Shame is not only connected to a lack of resistance (passivity) but also to one’s failure to act (action). Ruth says that shame has never been a problem for her, but after listening to Sally and Pia talk about their shame, she becomes conscious of her own shame. She remembers being abused together with another girl by the same abuser when they were children. Today as an adult, whenever she meets this girl, it causes her to blush.

Ruth:                          Umm shame has never been a problem for me. What I have felt guilty about…is connected to when I told my parents about what had happened to me. I was grownup. I lived at home with my son. I was divorced for a period. I knew that my abuser (  ) and this man here was a (  ) to my mother. It wasn’t just me; he had abused thirteen other girls as well. It was a big case. It was very difficult to live at home when I had to talk to the child welfare office about what had happened. I told my parents to sit down and listen to me. I felt guilty in a way that I have never felt before, not even after the abuse, but then I felt guilty because I hadn’t told my parents before. Umm the way they reacted, they reacted in a way I’d never seen before. They had never shown any emotions before. Never such care as those days after I told them…Umm but ((Gazes up at the ceiling)) I can’t (.) remember ever feeling shame about being abused…I don’t feel shame towards him, I’m completely indifferent towards him.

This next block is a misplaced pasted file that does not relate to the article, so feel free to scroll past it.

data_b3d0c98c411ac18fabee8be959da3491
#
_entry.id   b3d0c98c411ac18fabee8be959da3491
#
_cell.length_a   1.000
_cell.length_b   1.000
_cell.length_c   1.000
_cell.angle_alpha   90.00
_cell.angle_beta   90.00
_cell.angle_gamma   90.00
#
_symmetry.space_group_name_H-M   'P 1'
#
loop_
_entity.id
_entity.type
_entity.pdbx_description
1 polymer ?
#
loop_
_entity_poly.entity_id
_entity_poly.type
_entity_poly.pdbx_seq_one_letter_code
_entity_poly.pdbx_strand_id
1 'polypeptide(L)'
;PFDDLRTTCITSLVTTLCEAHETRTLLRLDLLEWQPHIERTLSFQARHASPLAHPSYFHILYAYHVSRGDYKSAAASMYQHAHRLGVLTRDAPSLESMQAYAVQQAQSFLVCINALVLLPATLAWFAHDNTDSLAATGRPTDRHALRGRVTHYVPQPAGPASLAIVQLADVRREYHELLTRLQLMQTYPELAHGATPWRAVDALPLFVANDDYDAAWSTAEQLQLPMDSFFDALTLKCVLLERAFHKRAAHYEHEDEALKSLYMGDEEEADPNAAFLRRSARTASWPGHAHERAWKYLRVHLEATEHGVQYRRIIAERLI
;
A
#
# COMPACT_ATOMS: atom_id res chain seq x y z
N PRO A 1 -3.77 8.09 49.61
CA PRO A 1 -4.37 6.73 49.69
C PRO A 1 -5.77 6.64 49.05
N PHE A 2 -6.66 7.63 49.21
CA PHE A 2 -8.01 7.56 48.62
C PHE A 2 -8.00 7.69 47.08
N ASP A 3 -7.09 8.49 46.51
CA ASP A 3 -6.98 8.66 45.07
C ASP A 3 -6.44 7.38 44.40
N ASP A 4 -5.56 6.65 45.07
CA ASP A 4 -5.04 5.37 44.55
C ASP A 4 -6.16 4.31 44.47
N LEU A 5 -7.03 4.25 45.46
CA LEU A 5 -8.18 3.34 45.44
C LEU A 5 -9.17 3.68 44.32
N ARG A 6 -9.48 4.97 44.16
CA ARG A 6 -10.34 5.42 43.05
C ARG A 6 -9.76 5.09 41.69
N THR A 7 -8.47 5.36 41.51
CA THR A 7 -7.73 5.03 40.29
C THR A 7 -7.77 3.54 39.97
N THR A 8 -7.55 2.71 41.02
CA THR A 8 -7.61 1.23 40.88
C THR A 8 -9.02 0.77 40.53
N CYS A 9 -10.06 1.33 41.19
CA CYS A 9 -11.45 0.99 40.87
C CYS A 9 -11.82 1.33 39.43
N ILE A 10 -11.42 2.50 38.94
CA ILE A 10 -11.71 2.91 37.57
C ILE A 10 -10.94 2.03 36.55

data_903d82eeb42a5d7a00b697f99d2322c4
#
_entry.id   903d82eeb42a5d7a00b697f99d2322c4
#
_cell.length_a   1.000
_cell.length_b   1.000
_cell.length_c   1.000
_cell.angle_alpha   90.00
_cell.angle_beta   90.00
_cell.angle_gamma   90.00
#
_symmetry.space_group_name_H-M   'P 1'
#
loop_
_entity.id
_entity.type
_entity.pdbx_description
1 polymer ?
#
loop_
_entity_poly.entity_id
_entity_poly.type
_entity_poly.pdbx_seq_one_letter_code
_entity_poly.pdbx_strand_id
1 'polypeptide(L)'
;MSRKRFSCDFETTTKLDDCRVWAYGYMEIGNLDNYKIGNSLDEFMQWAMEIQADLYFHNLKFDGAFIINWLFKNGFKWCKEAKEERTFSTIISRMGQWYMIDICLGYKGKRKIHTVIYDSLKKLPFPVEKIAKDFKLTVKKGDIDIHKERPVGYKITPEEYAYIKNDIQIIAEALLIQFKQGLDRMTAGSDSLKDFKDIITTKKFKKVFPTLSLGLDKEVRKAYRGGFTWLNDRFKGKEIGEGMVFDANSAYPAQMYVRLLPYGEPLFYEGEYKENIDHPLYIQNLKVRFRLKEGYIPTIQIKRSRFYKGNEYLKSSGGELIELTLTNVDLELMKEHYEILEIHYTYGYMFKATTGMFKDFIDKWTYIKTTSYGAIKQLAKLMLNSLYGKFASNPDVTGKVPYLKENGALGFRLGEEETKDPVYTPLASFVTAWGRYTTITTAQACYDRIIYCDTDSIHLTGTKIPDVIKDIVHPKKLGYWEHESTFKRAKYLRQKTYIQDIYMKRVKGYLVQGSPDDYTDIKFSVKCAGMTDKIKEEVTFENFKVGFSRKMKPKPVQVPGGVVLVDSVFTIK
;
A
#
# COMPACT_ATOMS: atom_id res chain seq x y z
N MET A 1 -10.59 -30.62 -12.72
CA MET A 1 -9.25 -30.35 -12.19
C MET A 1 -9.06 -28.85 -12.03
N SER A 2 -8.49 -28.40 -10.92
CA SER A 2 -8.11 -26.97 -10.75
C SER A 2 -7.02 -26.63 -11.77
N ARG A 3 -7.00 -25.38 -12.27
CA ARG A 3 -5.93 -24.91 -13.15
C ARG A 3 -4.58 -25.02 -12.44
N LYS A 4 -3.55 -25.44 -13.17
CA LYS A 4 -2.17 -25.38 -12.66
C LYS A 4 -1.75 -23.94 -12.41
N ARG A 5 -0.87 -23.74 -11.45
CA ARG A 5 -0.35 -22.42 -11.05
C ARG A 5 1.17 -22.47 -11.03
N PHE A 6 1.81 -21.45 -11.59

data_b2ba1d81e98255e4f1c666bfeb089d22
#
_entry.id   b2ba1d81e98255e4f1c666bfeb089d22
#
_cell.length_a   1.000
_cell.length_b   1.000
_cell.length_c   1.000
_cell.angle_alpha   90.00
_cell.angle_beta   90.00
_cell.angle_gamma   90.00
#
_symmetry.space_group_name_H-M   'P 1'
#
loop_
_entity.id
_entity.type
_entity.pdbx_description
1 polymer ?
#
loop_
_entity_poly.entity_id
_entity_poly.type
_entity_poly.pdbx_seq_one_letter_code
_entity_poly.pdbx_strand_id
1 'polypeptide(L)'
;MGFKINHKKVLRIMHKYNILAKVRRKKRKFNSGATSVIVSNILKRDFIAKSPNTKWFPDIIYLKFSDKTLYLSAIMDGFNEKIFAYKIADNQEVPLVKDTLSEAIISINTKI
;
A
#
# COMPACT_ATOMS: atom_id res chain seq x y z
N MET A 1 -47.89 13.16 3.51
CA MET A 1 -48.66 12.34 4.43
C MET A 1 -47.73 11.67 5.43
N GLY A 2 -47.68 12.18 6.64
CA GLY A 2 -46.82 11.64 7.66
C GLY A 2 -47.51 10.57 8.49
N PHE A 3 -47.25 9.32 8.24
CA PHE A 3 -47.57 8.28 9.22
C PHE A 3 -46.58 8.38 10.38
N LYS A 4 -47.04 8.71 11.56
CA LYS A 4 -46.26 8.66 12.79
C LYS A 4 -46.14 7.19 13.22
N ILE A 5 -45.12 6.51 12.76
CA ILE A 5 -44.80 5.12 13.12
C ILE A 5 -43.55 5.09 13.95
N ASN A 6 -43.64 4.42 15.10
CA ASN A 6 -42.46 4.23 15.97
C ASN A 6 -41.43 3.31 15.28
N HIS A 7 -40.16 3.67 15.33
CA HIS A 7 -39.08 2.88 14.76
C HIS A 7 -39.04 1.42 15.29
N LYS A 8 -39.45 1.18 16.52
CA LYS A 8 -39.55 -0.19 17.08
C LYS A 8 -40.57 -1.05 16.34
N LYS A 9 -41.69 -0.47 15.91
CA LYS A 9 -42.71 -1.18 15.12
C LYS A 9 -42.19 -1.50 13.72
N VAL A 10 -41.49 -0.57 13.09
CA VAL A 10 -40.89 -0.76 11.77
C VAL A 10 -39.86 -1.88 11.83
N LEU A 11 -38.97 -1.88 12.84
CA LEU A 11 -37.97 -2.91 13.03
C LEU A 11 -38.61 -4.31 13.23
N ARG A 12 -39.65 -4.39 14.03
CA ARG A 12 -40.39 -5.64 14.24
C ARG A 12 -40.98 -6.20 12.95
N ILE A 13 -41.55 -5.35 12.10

Sally:                          Uh-huh ((Nods her head)) Yeah (.) I remember being ashamed of myself the day he died, because I was so happy.
Kaare:             Were you ashamed of being glad?